The latest survey by China’s State Forestry Administration shows that wild giant pandas are making a comeback in the country.
The census shows the population of the panda has grown by 268 to a total of 1,864 since the last survey in 2003. Nearly three quarters of the Chinese panda population lives in the province of Sichuan. Others live in Shaanxi and Gansu, which neighbors Sichuan.
"The rise in the population of wild giant pandas is a victory for conservation and definitely one to celebrate," said Ginette Hemley, senior vice president of wildlife conservation for World Wildlife Fund.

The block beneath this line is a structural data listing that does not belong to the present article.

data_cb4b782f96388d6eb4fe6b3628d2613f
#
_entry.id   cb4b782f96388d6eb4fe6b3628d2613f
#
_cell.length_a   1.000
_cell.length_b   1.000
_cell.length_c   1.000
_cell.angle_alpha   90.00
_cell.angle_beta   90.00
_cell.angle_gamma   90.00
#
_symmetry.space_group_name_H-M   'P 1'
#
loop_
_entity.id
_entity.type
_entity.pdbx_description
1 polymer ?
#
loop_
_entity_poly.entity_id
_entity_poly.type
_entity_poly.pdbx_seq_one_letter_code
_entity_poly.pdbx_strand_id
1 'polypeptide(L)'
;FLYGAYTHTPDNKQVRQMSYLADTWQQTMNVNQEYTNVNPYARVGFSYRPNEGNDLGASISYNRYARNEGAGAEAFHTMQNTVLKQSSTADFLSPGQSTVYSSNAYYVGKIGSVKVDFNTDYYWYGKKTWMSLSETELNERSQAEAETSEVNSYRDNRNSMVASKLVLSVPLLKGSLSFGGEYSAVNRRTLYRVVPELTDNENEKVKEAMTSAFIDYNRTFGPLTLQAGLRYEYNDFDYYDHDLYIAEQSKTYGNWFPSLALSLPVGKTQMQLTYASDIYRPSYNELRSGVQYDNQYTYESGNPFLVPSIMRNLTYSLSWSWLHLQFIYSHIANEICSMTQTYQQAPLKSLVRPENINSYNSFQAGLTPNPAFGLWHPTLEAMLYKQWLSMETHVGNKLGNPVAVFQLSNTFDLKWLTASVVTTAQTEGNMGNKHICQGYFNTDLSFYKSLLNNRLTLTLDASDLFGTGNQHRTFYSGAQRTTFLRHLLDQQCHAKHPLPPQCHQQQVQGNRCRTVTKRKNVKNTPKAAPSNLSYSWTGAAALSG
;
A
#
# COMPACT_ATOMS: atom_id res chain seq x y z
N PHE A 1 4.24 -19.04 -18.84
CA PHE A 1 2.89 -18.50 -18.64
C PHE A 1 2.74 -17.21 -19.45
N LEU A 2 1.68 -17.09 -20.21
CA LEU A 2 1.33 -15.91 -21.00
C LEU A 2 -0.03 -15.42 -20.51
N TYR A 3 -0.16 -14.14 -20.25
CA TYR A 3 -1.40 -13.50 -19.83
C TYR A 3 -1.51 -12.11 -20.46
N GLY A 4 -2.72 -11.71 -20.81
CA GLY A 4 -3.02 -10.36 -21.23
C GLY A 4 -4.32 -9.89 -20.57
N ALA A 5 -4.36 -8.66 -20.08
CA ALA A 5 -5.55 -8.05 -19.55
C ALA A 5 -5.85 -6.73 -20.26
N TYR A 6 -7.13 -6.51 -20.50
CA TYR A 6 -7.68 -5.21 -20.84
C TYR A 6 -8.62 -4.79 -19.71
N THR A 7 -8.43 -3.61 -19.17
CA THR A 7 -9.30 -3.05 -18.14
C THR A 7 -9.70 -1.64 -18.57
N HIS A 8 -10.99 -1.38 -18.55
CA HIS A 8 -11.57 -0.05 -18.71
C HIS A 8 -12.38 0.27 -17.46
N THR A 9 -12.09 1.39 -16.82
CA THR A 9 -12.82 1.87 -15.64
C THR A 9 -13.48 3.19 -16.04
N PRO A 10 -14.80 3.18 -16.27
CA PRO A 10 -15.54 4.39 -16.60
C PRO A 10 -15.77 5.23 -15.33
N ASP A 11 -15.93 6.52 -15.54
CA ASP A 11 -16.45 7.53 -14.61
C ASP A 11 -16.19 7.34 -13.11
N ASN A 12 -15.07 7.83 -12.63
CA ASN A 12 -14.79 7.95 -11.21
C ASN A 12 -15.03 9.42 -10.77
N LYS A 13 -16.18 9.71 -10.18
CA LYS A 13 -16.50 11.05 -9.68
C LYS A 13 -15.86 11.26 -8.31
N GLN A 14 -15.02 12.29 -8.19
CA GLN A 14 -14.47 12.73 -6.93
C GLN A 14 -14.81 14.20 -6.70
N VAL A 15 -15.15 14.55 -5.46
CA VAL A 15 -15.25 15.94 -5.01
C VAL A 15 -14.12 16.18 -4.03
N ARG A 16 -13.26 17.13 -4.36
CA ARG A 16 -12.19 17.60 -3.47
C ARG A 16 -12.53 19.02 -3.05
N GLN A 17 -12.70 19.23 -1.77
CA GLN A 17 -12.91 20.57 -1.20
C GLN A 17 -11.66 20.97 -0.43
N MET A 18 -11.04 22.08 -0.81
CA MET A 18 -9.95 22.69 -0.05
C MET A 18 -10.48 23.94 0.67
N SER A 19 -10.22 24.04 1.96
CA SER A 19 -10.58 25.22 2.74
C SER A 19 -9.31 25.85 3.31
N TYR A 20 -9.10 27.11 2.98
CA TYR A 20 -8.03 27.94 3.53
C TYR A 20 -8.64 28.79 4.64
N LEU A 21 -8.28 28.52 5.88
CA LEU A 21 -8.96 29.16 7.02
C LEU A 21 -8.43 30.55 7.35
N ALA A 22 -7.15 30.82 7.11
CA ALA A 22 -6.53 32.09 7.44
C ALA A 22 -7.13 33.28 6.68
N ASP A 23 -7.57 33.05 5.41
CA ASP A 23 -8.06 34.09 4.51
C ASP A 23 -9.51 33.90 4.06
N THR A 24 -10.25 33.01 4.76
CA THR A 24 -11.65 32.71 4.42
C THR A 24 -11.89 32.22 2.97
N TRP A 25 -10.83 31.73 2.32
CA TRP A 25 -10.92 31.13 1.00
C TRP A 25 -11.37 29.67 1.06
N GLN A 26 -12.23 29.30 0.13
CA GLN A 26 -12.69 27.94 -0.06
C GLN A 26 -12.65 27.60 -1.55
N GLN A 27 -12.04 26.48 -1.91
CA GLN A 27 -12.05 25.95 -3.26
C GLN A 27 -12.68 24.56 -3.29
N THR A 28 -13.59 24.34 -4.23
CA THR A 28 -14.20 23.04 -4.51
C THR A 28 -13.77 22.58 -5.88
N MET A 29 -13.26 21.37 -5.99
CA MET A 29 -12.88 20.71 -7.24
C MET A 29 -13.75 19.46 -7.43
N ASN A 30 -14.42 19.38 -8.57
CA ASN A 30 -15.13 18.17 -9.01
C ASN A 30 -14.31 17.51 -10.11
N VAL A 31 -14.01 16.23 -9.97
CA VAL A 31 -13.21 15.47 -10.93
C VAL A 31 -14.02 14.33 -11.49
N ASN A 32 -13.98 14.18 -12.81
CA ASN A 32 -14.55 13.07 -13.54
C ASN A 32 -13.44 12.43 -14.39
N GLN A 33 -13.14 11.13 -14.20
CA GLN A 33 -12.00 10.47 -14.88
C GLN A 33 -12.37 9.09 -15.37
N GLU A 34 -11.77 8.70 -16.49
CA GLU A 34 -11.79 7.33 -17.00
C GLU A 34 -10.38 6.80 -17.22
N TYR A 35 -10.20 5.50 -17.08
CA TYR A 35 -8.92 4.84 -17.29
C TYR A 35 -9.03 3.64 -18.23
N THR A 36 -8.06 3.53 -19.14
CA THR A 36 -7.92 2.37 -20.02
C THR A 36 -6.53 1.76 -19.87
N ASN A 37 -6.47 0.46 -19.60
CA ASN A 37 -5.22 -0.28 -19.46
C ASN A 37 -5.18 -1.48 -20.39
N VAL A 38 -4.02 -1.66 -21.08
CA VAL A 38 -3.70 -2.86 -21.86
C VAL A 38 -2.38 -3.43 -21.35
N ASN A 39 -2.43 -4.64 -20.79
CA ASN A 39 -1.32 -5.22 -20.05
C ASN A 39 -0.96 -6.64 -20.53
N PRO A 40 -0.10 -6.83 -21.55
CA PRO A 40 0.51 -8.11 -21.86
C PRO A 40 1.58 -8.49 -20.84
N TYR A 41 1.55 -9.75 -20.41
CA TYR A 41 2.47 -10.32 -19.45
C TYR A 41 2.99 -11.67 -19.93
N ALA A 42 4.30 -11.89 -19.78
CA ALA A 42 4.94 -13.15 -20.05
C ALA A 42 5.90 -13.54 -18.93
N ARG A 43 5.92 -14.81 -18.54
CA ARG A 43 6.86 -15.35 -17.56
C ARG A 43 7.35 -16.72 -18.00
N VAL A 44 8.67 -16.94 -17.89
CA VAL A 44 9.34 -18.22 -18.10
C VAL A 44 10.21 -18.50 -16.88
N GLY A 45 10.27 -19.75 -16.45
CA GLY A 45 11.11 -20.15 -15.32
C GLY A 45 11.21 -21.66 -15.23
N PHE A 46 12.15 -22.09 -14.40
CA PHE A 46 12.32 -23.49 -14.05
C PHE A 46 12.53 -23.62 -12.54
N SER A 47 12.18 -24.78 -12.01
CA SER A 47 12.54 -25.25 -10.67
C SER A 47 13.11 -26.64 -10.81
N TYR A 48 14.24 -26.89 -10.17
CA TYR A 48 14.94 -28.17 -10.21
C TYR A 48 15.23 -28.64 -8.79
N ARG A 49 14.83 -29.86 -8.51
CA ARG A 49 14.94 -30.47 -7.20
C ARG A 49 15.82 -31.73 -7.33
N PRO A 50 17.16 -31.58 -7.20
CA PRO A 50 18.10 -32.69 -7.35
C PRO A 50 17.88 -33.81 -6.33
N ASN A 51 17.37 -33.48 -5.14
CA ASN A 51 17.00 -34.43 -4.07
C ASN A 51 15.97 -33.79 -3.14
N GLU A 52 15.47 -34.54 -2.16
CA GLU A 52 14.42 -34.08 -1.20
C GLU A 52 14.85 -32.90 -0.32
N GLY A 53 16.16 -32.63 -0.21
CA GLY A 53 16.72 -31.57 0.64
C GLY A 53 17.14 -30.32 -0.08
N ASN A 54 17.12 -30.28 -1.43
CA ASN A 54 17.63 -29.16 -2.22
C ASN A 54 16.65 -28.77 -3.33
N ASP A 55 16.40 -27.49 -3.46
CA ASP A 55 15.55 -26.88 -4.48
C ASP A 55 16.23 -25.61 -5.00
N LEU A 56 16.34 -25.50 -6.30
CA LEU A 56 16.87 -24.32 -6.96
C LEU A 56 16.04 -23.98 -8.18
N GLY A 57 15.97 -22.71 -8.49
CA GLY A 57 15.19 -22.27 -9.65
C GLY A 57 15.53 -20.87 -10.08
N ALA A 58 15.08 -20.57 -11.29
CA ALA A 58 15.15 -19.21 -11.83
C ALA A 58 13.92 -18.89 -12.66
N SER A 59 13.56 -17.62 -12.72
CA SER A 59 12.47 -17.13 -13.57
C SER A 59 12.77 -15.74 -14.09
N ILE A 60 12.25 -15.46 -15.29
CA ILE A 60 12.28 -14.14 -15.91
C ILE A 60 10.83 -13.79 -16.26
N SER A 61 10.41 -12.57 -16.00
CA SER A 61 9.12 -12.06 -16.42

Hemley credited efforts by the Chinese government for the increase. The survey shows 1,246 wild giant pandas live within nature reserves. There are 67 panda reserves in China, an increase of 27 since the last survey.
"The survey result demonstrates the effectiveness of nature reserves in boosting wild giant panda numbers," said Xiaohai Liu, executive program director for WWF-China.
The survey also points to economic development as a main threat to future growth of the panda’s population. It says 319 hydropower stations and 832 miles of roads have been built in its natural habitat.
The census began in 2011 and took three years to complete. China began surveying the animal in the 1970s.
The Associated Press contributed to this report